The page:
The Commander of the U.S. Joint Task Force off the coast of Liberia has gone ashore but Pentagon officials caution there has been no decision to increase the American military presence.
Army Major General Thomas Turner traveled into Monrovia from the USS Iwo Jima, one of three ships in the U.S. amphibious assault group now stationed just off the coast of the Liberian capital.
Pentagon officials say the general will coordinate with various figures, including members of the U.S. military assessment team already in Monrovia. The officials say he will focus in particular on coordinating whatever support President Bush decides to provide to West African peacekeepers taking up position in the country.
The general's arrival comes the day after President Charles Taylor relinquished power and flew into exile in Nigeria.
Defense officials say they expect General Turner to come and go from the Iwo Jima for further talks in the days ahead, but stress there has been no decision to increase the U.S. military presence of fewer than 100 personnel on the ground in Liberia. Most of these are security guards at the U.S. embassy compound but a small group is acting as a liaison team with Nigerian peacekeepers.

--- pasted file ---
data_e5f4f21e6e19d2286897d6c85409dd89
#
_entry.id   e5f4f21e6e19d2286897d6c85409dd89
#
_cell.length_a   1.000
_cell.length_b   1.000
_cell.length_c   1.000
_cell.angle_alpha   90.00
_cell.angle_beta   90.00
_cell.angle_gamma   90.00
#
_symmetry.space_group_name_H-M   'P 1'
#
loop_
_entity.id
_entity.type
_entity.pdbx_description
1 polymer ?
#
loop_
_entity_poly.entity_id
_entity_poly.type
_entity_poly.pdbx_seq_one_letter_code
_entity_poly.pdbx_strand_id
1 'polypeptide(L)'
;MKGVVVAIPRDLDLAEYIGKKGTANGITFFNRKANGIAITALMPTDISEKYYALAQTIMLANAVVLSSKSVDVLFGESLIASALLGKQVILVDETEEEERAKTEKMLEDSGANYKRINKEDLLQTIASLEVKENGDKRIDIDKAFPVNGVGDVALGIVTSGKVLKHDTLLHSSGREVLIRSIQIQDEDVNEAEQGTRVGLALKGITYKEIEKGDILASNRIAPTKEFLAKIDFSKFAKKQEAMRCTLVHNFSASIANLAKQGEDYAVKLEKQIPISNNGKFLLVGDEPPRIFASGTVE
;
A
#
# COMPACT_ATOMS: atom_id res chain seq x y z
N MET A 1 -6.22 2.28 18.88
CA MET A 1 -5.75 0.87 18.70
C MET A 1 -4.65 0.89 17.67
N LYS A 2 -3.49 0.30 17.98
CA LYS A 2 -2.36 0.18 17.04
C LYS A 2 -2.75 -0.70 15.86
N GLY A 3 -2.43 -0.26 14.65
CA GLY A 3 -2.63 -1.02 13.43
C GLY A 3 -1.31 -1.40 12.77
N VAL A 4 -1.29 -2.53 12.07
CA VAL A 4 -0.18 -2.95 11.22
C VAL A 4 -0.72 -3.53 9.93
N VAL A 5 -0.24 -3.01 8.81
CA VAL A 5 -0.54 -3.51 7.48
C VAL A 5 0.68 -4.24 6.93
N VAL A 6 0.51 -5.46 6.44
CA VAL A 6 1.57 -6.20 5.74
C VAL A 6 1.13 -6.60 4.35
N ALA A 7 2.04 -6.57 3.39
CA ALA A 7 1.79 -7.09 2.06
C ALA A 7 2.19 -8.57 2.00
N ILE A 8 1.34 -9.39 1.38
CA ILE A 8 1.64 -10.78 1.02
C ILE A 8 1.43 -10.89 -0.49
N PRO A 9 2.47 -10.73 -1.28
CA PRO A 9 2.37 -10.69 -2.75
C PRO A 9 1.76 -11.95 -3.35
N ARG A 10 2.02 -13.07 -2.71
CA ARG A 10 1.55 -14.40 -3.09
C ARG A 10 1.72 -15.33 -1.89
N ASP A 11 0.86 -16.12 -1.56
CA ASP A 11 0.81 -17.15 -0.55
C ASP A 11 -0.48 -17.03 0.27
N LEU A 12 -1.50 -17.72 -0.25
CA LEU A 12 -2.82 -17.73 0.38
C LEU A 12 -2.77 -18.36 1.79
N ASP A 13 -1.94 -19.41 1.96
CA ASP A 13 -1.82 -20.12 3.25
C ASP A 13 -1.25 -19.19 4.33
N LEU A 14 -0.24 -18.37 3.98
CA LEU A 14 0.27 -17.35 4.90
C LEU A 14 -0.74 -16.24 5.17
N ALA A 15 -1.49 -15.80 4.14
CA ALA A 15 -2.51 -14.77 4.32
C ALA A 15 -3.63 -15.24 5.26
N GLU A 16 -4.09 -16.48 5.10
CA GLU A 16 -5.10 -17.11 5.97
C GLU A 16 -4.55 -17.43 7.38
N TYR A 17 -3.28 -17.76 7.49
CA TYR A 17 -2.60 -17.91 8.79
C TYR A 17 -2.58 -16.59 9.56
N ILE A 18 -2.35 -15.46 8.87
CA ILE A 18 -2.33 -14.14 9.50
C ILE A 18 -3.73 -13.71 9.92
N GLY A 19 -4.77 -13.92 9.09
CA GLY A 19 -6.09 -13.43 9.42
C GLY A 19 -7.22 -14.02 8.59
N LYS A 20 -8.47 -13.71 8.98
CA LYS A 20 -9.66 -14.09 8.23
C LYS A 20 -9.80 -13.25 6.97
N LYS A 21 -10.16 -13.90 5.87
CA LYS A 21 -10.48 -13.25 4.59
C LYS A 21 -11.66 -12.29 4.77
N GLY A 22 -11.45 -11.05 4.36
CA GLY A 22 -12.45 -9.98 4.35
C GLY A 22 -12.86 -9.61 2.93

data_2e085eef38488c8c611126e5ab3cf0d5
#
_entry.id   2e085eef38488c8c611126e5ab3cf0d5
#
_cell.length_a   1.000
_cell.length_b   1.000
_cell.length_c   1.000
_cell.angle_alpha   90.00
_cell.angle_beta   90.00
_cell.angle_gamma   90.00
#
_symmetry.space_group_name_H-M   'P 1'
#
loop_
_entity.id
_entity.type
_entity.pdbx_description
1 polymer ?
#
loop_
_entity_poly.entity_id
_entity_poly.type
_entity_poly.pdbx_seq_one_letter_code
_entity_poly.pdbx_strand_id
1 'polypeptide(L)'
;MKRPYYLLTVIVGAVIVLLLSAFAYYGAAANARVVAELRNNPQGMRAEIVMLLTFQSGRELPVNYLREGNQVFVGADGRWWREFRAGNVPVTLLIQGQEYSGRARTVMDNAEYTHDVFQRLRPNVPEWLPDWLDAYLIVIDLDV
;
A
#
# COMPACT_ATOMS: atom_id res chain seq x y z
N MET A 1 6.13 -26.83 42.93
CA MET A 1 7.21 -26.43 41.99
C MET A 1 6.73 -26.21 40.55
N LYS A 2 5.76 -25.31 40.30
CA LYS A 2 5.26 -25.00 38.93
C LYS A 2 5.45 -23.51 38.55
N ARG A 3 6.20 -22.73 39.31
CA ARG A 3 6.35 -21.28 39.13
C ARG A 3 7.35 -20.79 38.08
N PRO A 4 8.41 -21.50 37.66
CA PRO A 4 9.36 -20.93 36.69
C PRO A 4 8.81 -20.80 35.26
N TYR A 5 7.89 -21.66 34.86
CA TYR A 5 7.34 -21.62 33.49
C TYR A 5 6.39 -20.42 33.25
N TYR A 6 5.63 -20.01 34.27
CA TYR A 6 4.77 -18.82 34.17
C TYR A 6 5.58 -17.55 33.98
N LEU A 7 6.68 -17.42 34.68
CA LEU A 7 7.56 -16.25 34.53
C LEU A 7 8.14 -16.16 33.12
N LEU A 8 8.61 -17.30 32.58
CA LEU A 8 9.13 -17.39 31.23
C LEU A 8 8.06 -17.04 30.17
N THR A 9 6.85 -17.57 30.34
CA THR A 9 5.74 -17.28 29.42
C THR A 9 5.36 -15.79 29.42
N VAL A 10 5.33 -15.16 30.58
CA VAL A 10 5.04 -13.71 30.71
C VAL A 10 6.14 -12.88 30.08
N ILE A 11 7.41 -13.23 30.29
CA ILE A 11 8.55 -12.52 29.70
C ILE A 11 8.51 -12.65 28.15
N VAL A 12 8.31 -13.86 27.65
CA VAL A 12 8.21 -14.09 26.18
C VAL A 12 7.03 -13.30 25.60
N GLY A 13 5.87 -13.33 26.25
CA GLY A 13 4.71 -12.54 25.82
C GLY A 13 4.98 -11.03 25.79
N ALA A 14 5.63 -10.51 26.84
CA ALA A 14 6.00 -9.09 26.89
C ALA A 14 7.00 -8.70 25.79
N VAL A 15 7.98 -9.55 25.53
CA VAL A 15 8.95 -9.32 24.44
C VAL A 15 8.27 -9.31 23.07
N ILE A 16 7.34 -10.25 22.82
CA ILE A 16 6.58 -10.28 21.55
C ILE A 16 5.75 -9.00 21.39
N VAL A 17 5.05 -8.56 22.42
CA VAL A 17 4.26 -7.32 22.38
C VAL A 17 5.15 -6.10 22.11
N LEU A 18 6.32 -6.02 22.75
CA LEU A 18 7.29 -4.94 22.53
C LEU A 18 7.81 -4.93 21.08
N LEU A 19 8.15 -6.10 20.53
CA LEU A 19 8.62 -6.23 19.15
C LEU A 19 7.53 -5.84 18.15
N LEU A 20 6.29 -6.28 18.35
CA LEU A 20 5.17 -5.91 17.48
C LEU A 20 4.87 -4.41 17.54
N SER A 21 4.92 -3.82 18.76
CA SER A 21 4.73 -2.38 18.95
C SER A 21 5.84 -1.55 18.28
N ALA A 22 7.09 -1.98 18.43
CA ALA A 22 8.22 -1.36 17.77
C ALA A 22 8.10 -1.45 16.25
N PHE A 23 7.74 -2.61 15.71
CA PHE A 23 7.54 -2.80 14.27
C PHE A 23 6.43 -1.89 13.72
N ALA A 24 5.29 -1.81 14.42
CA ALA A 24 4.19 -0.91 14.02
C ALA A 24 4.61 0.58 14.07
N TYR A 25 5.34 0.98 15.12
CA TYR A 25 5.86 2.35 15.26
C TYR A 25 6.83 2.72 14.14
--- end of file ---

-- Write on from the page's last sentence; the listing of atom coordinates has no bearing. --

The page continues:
General Turner is the commander of what Pentagon officials now acknowledge is called Joint Task Force Liberia. "Joint" indicating it is a multiple service operation.
The general is, for example, commander of the U.S. Army's Southern European Airborne Task Force. But the Liberia group he is in charge of includes some 2,000 Navy personnel and 2,300 Marines aboard the Iwo Jima and its sister ships.
Those ships moved to within sight of the Liberian capital on Monday as President Taylor was leaving.
A senior Pentagon official says the move is intended to send a signal to anyone who might jeopardize the restoration of security and stability in Liberia. In the official's words, it is a presence that is available and ready should things get out of control.